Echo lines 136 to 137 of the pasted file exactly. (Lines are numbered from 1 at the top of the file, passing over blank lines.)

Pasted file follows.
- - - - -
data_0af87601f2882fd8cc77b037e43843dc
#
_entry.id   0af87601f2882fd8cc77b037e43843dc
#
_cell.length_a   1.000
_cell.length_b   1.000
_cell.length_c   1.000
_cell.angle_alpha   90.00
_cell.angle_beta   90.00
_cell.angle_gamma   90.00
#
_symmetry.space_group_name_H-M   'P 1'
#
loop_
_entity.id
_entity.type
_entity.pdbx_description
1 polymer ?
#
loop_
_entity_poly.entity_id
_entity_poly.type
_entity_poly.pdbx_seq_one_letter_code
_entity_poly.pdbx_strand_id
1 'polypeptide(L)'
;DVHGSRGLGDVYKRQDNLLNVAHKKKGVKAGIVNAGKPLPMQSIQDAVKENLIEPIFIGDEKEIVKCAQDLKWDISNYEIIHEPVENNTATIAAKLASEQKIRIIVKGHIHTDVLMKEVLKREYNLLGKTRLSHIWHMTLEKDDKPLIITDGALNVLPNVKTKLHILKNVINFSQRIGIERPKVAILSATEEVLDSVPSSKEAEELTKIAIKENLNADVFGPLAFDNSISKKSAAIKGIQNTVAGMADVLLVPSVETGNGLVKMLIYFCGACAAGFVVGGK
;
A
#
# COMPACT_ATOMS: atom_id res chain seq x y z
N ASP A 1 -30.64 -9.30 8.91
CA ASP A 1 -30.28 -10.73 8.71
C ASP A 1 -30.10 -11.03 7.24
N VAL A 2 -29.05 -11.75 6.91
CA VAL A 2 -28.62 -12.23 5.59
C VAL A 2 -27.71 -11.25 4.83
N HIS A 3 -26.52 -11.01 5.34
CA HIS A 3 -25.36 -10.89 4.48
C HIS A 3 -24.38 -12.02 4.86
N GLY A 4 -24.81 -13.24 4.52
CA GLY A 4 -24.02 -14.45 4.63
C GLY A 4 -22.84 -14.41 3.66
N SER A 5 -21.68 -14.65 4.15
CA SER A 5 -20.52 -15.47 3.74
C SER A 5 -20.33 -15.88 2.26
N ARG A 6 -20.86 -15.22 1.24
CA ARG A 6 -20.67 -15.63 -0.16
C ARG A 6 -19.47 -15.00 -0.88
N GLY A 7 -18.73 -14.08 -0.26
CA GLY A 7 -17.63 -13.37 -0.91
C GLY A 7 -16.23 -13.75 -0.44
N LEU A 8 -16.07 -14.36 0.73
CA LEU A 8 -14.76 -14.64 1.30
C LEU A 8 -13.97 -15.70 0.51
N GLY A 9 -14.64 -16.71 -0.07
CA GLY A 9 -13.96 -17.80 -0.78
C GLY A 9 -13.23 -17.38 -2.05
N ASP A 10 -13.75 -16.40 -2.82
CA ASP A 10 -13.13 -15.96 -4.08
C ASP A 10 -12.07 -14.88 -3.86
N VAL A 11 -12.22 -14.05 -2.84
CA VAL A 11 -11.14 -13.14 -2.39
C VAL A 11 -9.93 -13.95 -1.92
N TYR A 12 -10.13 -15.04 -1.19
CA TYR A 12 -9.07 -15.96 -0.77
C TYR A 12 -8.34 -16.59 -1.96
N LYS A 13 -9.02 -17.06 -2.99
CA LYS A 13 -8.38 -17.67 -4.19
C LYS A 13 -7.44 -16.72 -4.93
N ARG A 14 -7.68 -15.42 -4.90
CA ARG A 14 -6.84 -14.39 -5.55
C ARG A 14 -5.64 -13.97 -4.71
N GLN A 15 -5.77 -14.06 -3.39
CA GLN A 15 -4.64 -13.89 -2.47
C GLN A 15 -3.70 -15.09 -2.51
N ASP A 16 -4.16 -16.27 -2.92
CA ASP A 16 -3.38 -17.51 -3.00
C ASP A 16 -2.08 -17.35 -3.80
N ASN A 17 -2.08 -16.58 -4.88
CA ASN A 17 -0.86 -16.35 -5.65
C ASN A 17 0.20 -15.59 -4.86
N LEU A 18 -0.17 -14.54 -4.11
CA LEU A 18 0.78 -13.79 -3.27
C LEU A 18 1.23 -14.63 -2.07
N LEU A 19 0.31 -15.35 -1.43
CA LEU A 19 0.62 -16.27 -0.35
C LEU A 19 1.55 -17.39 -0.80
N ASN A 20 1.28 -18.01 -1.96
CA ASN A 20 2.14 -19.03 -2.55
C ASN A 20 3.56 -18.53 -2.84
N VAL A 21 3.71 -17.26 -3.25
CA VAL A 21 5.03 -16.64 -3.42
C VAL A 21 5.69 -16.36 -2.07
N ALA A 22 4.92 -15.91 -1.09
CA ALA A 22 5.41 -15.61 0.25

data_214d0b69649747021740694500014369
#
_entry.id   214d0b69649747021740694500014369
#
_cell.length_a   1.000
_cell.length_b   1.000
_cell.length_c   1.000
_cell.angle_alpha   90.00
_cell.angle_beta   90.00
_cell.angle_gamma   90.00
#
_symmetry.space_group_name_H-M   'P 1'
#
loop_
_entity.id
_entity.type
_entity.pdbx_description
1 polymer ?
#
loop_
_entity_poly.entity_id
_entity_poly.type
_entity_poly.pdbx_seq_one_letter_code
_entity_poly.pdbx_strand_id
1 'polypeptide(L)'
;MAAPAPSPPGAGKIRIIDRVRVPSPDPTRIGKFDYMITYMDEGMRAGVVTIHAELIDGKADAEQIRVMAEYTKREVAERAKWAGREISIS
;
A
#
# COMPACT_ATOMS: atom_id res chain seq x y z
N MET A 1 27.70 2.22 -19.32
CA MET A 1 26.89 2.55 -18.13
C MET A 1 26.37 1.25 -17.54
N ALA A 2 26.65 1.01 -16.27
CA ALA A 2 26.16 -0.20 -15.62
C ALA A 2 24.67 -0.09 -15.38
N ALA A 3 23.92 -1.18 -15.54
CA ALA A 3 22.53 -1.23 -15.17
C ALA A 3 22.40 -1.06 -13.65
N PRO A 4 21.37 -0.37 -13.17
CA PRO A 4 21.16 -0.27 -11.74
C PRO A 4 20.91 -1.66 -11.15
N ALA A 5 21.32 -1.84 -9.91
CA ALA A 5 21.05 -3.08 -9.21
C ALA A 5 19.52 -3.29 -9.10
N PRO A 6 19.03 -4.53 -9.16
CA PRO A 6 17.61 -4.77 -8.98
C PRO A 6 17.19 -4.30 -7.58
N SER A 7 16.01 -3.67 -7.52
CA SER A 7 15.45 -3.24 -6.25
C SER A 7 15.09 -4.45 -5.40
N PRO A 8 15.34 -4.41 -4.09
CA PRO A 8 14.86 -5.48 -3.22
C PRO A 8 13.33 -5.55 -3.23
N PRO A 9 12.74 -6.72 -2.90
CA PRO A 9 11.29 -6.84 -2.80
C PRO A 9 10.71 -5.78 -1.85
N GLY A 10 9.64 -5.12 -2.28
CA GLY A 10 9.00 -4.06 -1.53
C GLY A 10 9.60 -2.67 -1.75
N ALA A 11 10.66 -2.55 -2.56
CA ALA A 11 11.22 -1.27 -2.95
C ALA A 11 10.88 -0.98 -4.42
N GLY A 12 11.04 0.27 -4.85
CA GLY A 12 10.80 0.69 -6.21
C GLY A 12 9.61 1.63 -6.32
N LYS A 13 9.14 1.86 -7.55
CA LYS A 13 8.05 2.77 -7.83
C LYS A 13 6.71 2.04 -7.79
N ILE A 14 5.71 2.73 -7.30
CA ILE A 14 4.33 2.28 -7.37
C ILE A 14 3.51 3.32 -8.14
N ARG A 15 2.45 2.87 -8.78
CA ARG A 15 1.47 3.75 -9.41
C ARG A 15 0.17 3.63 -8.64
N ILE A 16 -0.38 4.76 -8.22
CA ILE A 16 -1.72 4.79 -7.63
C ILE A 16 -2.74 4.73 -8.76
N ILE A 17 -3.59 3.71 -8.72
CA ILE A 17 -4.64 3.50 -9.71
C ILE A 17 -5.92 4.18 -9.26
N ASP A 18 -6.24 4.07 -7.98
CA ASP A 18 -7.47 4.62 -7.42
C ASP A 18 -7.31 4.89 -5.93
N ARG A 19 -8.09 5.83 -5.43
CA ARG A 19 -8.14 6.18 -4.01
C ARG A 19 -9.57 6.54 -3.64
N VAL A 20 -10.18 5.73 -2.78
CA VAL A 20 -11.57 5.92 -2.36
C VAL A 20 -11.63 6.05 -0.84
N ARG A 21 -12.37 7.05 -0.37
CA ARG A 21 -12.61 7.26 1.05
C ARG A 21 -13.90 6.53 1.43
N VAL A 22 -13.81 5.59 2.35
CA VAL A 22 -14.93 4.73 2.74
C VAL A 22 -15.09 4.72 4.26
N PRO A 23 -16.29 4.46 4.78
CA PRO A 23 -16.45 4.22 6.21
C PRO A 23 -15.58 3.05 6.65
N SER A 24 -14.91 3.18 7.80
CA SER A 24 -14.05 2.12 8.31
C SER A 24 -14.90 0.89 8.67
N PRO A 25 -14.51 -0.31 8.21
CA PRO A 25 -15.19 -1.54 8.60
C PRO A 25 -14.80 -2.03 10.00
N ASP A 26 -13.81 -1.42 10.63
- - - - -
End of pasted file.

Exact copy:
CA PRO A 4 21.16 -0.27 -11.74
C PRO A 4 20.91 -1.66 -11.15